Candrī (चन्द्री) refers to one of the eight wisdoms (vidyās) described in the ‘guhyamaṇḍala-karaṇābhinaya’ chapter of the 9th-century Vajrāmṛtatantra or Vajrāmṛtamahātantra: one of the main and earliest Buddhist Yoginītantras. The first chapter begins, in the fashion of the ‘explanatory tantras’ (vyākhyātantra), by stating that the actual teachings have already been imparted; the Goddess (Devī) Māmakī then asks for insights on the means to achieve (sādhana) the supreme Nectar of the Vajra (vajrāmṛta) [...] Afterwards, the text describes the door-guardians (dvārapāla) and the eight Wisdoms (vidyā) [viz., Candrī, etc.] which are located in the eight leaves of the lotus.Source: academia.edu: A Critical Study of the Vajraḍākamahātantrarāja (II)
Candrī (चन्द्री) refers to one the twenty-four Horā (astronomical) Goddess to be invoked during pūjā (ritual offering) in Tantric Buddhism, according to the 9th-century Vajraḍākatantra chapter 18.61-74. [...] A Yogin, putting a vessel in the left side of him, offers various things together with raw flesh, fish, immortal nectar (pañcāmṛta). Then the Yogin invites Goddesses to please them with nectar—five Ḍākinīs and twenty-four Goddesses [viz., Candrī] come to the Yogin’s place, forming a maṇḍala.
Tibetan Buddhism includes schools such as Nyingma, Kadampa, Kagyu and Gelug. Their primary canon of literature is divided in two broad categories: The Kangyur, which consists of Buddha’s words, and the Tengyur, which includes commentaries from various sources. Esotericism and tantra techniques (vajrayāna) are collected indepently.
Languages of India and abroad
candrī (चंद्री).—f (candra S) Fixedness and glaze of the eyeballs (in intoxication or in death; also in earnest attention or thought, in absorption of mind after, for, about. v lāga. Ex. dṛṣṭīṃ dēkhiyēlā gajānēṃ tō vairī || tēṇēṃ nētrīṃ candrī lāgalīsē ||. 2 A brass vāṭī or saucer. candrī bhulaṇēṃ or guṅga hōṇēṃ g. of s. To be out of one's wits (from joy, fright, wonder).Source: DDSA: The Aryabhusan school dictionary, Marathi-English
candrī (चंद्री).—f Fixedness and glaze of the eye- balls (in intoxication or in death; also in earnest attention or thought.)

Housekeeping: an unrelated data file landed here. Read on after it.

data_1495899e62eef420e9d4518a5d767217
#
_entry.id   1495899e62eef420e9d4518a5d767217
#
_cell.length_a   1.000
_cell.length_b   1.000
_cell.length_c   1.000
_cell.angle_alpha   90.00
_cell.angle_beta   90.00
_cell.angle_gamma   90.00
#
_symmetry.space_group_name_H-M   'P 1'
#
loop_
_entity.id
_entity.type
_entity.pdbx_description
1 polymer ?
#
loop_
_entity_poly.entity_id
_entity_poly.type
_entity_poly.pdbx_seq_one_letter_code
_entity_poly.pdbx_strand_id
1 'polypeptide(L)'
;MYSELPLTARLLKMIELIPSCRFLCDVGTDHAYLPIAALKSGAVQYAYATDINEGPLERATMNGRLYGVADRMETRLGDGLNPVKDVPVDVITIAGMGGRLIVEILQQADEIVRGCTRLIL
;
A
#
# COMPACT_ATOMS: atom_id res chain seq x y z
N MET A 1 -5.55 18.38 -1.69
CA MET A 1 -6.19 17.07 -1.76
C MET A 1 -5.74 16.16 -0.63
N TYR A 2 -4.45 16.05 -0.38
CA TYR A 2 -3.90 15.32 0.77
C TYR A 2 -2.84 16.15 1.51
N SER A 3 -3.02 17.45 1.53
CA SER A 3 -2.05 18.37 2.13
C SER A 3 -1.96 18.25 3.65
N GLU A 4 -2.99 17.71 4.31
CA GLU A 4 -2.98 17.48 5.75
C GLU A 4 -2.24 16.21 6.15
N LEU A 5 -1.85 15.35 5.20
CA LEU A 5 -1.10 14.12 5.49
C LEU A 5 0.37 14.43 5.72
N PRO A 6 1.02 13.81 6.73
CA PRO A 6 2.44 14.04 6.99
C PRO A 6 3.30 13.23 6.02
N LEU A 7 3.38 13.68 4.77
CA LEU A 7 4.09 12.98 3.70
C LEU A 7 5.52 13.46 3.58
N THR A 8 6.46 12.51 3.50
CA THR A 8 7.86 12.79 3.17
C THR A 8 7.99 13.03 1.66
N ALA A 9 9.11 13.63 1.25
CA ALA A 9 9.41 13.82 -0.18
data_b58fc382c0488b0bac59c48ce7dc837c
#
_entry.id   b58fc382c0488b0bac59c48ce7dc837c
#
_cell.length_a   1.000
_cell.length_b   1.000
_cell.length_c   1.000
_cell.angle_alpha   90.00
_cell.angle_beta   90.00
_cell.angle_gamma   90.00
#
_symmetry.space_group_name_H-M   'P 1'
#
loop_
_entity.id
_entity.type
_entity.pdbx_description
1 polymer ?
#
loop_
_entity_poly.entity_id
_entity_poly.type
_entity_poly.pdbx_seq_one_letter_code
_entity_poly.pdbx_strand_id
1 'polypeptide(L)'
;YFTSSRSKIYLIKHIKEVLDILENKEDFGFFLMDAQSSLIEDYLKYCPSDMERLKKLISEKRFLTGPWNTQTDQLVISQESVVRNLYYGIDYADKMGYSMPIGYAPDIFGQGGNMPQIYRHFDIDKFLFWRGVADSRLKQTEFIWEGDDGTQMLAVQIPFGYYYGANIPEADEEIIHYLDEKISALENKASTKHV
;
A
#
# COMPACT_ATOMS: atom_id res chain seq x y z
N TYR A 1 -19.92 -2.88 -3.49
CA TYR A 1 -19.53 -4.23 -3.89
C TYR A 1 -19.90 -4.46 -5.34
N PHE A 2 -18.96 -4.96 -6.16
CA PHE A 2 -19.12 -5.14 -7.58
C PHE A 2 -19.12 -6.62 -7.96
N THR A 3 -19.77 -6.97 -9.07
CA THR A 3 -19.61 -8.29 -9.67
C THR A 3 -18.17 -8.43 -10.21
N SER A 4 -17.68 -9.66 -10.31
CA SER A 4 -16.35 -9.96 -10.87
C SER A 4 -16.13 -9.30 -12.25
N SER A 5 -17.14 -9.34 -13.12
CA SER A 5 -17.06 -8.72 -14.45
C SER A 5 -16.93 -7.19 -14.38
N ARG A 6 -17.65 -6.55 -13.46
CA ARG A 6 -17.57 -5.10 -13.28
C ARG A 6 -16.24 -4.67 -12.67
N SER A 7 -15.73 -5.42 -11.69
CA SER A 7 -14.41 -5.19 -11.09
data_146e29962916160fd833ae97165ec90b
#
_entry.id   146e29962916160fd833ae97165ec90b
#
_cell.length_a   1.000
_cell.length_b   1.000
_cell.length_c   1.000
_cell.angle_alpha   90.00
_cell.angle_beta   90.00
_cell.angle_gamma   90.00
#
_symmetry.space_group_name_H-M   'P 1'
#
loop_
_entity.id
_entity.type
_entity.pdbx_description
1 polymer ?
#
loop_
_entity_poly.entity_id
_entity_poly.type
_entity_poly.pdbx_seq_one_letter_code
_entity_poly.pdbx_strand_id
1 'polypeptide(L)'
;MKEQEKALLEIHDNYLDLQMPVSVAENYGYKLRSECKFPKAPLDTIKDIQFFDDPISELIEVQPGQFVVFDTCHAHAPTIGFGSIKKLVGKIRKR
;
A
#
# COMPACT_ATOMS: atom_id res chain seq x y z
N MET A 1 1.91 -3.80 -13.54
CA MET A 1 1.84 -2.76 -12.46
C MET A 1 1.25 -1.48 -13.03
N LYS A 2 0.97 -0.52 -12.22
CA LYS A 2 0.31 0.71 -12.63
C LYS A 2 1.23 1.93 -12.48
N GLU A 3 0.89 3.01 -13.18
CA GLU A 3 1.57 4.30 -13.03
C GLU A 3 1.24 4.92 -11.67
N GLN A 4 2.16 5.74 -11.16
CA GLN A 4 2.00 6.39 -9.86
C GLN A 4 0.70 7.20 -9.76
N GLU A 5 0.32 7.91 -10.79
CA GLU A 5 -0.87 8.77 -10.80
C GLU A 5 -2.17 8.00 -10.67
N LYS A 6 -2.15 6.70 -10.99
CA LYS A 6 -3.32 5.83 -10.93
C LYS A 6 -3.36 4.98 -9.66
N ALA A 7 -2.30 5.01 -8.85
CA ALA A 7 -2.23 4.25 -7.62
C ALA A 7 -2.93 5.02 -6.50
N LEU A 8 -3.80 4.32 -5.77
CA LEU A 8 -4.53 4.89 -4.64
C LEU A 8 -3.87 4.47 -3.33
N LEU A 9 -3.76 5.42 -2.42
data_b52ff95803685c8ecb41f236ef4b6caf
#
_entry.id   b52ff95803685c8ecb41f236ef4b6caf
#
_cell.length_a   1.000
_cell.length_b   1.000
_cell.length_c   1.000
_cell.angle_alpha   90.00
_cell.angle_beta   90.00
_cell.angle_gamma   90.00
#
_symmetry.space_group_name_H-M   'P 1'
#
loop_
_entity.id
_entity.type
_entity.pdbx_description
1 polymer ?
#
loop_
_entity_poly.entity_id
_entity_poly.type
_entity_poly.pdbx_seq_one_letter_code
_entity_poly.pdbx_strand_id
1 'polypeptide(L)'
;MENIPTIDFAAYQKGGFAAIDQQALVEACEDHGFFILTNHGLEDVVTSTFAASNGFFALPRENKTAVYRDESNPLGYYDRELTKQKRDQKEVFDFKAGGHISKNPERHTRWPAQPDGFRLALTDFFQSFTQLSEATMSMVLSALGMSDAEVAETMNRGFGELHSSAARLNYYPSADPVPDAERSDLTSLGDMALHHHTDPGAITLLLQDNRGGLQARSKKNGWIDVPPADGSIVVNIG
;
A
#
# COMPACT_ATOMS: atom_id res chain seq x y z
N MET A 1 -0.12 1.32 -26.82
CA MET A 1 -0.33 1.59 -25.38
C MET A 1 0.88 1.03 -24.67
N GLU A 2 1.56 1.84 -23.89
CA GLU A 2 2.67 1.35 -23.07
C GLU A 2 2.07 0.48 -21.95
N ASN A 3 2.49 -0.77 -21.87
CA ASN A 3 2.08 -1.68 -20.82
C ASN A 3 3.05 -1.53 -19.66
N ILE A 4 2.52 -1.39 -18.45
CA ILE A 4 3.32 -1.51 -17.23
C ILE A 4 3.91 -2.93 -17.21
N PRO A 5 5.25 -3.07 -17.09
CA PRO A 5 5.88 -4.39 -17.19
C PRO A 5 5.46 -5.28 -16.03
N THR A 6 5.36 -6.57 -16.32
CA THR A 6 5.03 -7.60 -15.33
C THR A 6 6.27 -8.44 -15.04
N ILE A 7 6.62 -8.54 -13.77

Marathi is an Indo-European language having over 70 million native speakers people in (predominantly) Maharashtra India. Marathi, like many other Indo-Aryan languages, evolved from early forms of Prakrit, which itself is a subset of Sanskrit, one of the most ancient languages of the world.
1) Candrī (चन्द्री):—[from candra > cand] f. Serratula anthelminthica, [cf. Lexicographers, esp. such as amarasiṃha, halāyudha, hemacandra, etc.] (cf. ardha-.)
2) Cāndrī (चान्द्री):—[from cāndra] f. moonlight, [cf. Lexicographers, esp. such as amarasiṃha, halāyudha, hemacandra, etc.]
3) [v.s. ...] a kind of Solanum, [cf. Lexicographers, esp. such as amarasiṃha, halāyudha, hemacandra, etc.]
4) [v.s. ...] Serratula anthelminthica, [cf. Lexicographers, esp. such as amarasiṃha, halāyudha, hemacandra, etc.]
5) [v.s. ...] Name of a princess, [Rājataraṅgiṇī vii, 1503.]
6) Cāndri (चान्द्रि):—[from cāndra] m. = candra-ja, [Varāha-mihira’s Yogayātrā iv, 19.]
[Sanskrit to German]
Sanskrit, also spelled संस्कृतम् (saṃskṛtam), is an ancient language of India commonly seen as the grandmother of the Indo-European language family (even English!). Closely allied with Prakrit and Pali, Sanskrit is more exhaustive in both grammar and terms and has the most extensive collection of literature in the world, greatly surpassing its sister-languages Greek and Latin.
Caṃdri (ಚಂದ್ರಿ):—[adjective] shining; bright.
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1) [noun] (myth.) Budha, the personification of the planet Mercury.
2) [noun] moonlight.
Kannada is a Dravidian language (as opposed to the Indo-European language family) mainly spoken in the southwestern region of India.
See also (Relevant definitions)
Starts with (+5): Camdrikakirana, Camdrikasrava, Camdrikatimira, Camdrike, Candridaya, Candrika, Candrika laghvi, Candrikadrava, Candrikajanamejaya, Candrikakara, Candrikakhandana, Candrikambuja, Candrikapayin, Candrikashana, Candrikasutrapatha, Candrikatika, Candrikatulya, Candrikavati, Candrikaya, Candrikojjvalita.
Ends with: Haimacandri, Mahakarunacandri.
Full-text: Lunar fluid, Mahakarunacandri, Candra, Haimacandri, Candya, Murchana, Shvetakantakari, Candrimurchana, Vakuci, Hora, Guhyamandalakaranabhinaya, Murti.
Search found 3 books and stories containing Candri, Candrī, Cāndrī, Camdri, Cāndri, Caṃdri, Cāṃdri; (plurals include: Candris, Candrīs, Cāndrīs, Camdris, Cāndris, Caṃdris, Cāṃdris). You can also click to the full overview containing English textual excerpts. Below are direct links for the most relevant articles:
Garga Samhita (English) (by Danavir Goswami)
Verse 4.19.68 < [Chapter 19 - A Thousand Names of Srī Yamunā]
The Skanda Purana (by G. V. Tagare)
Chapter 72 - Victory of Durgā < [Section 2 - Uttarārdha]
Serpent Power (Kundalini-shakti), Introduction (by Arthur Avalon)